HOMILIES OF ST. JOHN CHRYSOSTOM
ARCHBISHOP OF CONSTANTINOPLE
ON THE FIRST EPISTLE OF

ST. PAUL THE APOSTLE
TO THE CORINTHIANS
HOMILIES XII TO XIV (1 COR. 4)

HOMILY XII.

1 COR. iv. 6.

"Now these things, brethren, I have in a figure transferred to myself and Apollos for your sakes; that in us ye might learn not to think of men above that which is written."(*)

SO long as there was need of expressions as harsh as these, he refrained from drawing up the curtain, and went on arguing as if he were himself the person to whom they were addressed; in order that the dignity of the persons censured tending to counteract the censurers, no room might be left for flying out in wrath at the charges. But when the time came for a gentler process, then he strips it off, and removes the mask, and shows the persons concealed by the appellation of Paul and Apollos. And on this account he said, "These things, brethren, I have transferred in a figure unto myself and Apollos."

And as in the case of the sick, when the child being out of health kicks and turns away from the food offered by the physicians, the attendants call the father or the tutor, and bid them take the food from the physician's hands and bring it, so that out of fear towards them he may take it and be quiet: so also Paul, intending to censure them about certain other persons, of whom some, he thought, were injured, others honored above measure, did not set down the persons themselves, but conducted the argument in his own name and that of Apollos, in order that reverencing these they might receive his mode of cure. But that once received, he presently makes known in whose behalf he was so expressing himself.

Now this was not hypocrisy, but condescension (<greek>sugcatabasis</greek>) and tact (<greek>oiconomia</greek>). For if he had said openly, "As for you, the men whom ye are judging are saints, and worthy of all admiration;" they might have taken it ill and (<greek>can</greek> <greek>apephdhsan</greek>) started back. But now in saying, "But to me it is a very small thing that I should be judged of you:" and again, "Who is Paul, and who is Apollos?" he rendered his speech easy of reception.

This, if you mark it, is the reason why he says here, "These things have I transferred in a figure unto myself for your sakes, that in us ye may learn not to be wise above what is written," signifying that if he had applied his argument in their persons, they would not have learnt all that they needed to learn, nor would have admitted the correction, being vexed at what was said. But as it was, revering Paul, they bore the rebuke well.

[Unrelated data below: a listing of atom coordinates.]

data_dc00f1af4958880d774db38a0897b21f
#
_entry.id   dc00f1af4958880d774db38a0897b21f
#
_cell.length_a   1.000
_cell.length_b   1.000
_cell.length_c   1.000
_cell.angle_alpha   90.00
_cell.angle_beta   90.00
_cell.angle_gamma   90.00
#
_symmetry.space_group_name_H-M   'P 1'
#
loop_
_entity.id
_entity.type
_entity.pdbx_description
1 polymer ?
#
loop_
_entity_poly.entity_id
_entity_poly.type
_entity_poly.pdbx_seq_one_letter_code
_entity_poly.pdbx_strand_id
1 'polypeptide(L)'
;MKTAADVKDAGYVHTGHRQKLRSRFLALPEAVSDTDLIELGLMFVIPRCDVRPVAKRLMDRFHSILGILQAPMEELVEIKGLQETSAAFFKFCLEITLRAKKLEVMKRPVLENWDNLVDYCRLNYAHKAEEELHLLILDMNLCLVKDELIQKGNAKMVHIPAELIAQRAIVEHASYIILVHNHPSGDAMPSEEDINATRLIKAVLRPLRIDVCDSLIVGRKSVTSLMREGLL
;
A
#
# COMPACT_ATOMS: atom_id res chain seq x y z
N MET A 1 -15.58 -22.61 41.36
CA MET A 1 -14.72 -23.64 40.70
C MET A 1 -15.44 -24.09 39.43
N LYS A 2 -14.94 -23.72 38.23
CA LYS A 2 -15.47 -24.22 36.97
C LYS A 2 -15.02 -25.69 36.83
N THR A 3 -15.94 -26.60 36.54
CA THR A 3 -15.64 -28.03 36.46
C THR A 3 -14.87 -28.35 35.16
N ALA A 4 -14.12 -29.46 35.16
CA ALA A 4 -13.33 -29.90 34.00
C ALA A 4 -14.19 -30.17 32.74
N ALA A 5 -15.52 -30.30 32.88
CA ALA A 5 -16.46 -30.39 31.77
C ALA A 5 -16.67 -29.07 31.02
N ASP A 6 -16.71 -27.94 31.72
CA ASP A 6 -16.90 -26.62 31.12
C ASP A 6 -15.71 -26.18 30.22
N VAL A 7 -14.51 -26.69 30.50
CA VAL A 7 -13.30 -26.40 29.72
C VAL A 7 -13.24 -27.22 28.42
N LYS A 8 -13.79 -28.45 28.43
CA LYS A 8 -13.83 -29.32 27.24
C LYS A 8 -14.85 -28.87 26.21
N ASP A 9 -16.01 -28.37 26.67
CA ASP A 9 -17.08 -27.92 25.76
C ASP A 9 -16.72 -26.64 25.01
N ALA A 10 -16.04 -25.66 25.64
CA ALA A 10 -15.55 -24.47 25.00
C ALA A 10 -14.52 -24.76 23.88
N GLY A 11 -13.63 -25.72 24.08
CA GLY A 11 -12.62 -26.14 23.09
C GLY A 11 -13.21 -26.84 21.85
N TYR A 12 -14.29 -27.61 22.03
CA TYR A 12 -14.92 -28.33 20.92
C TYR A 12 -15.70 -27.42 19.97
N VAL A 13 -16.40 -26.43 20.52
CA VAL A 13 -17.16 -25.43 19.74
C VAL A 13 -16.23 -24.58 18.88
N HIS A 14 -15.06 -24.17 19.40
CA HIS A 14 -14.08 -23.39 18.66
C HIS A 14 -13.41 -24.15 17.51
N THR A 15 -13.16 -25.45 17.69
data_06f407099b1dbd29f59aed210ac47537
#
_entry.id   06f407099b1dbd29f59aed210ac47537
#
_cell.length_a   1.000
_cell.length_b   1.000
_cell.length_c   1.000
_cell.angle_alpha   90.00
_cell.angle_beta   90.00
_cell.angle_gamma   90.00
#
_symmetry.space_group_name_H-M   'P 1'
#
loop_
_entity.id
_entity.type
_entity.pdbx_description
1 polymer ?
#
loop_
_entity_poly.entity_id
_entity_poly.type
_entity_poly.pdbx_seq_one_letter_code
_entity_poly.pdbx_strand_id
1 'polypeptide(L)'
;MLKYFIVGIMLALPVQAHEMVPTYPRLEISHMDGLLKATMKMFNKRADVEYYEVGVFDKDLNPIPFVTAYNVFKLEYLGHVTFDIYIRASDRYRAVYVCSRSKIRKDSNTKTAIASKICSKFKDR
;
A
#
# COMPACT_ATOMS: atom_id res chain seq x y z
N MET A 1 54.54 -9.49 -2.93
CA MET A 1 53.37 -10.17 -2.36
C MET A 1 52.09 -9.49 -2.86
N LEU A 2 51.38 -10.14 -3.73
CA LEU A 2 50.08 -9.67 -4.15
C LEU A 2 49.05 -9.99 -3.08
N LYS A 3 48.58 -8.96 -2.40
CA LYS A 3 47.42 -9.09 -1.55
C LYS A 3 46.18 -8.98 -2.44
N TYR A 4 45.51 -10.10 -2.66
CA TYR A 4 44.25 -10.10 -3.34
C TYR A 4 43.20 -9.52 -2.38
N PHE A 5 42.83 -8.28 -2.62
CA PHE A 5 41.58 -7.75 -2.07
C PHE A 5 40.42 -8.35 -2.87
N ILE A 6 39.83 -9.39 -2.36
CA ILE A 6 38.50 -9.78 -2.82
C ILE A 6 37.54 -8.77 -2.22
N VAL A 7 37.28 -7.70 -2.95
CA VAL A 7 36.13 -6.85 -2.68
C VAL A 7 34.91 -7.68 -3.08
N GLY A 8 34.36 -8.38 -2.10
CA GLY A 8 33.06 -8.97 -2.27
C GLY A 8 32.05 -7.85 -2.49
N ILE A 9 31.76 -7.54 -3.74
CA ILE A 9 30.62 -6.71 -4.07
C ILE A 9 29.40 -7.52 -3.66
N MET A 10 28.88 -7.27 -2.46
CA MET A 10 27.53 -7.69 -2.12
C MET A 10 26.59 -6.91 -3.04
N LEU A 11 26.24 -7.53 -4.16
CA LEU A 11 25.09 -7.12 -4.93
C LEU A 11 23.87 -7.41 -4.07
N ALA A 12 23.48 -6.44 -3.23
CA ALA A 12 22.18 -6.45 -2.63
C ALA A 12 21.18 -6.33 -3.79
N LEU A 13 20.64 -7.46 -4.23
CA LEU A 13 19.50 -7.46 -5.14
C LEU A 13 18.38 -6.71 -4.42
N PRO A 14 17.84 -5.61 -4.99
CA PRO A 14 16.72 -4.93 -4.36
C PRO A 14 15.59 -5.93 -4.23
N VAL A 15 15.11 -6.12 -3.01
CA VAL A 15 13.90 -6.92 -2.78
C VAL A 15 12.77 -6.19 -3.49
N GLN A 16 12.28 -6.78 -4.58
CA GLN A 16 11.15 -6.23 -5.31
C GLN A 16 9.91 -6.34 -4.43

[2.] But what is the meaning of, "not to be wise above what is written?" It is written, (St. Matt. vii. 3.) "Why beholdest thou the mote that is in thy brothers's eye, but considerest not the beam that is in thine own eye?" and "Judge not, that ye be not judged." For if we are one and are mutually bound together, it behooveth us not to rise up against one another. For "he that humbleth himself shall be exalted," saith he. And (St. Matt. xx, 26, 27; St. Mark x, 43; not verbatim.) "He that will be first of all, let him be the servant of all." These are the things which "are written."

"That no one of you be puffed up for one against another." Again, having dismissed the teachers, he rebukes the disciples. For it was they who caused the former to be elated.

And besides, the leaders would not quietly receive that kind of speech because of their desire of outward glory: for they were even blinded with that passion. Whereas the disciples, as not reaping themselves the fruits of the glory, but procuring it for others, would both endure the chiding with more temper, and had it more in their power than the leading men to distroy the disease.

It seems then, that this also is a symptom of being "puffed up," to be elated on another's account, even though a man have no such feeling in regard of what is his own. For as he who is proud of another's wealth, is so out of arrogance; so also in the case of another's glory.

And he hath well called it "being puffed up." For when one particular member rises up over the rest, it is nothing else but inflammation and disease; since in no other way doth one member become higher than another, except when a swelling takes place. (So in English "proud flesh.") And so in the body of the Church also; whoever is inflamed and puffed up, he must be the diseased one; for he is swollen above the proportion of the rest. For this [disproportion] is what we mean by "swelling." And so comes it to pass in the body, when some spurious and evil humor gathers, instead of the wonted nourishment. So also arrogance is born; notions to which we have no right coming over us. And mark with what literal propriety he saith, be not "puffed up:" for that which is puffed up hath a certain tumor of spirit, from being filled with corrupt humor.

These things, however, he saith, not to preclude all soothing, but such soothing as leads to harm. "Wouldest thou wait upon this or that person? I forbid thee not: but do it not to the injury of another," For not that we might array ourselves one against another were teachers given us, but that we might all be mutually united. For so the general to this end is set over the host, that of those who are separate he may make one body. But if he is to break up the army, he stands in the place of an enemy rather than of a general.

[3.] Ver. 7. "For who maketh thee to differ? For what hast thou which thou didst not receive?"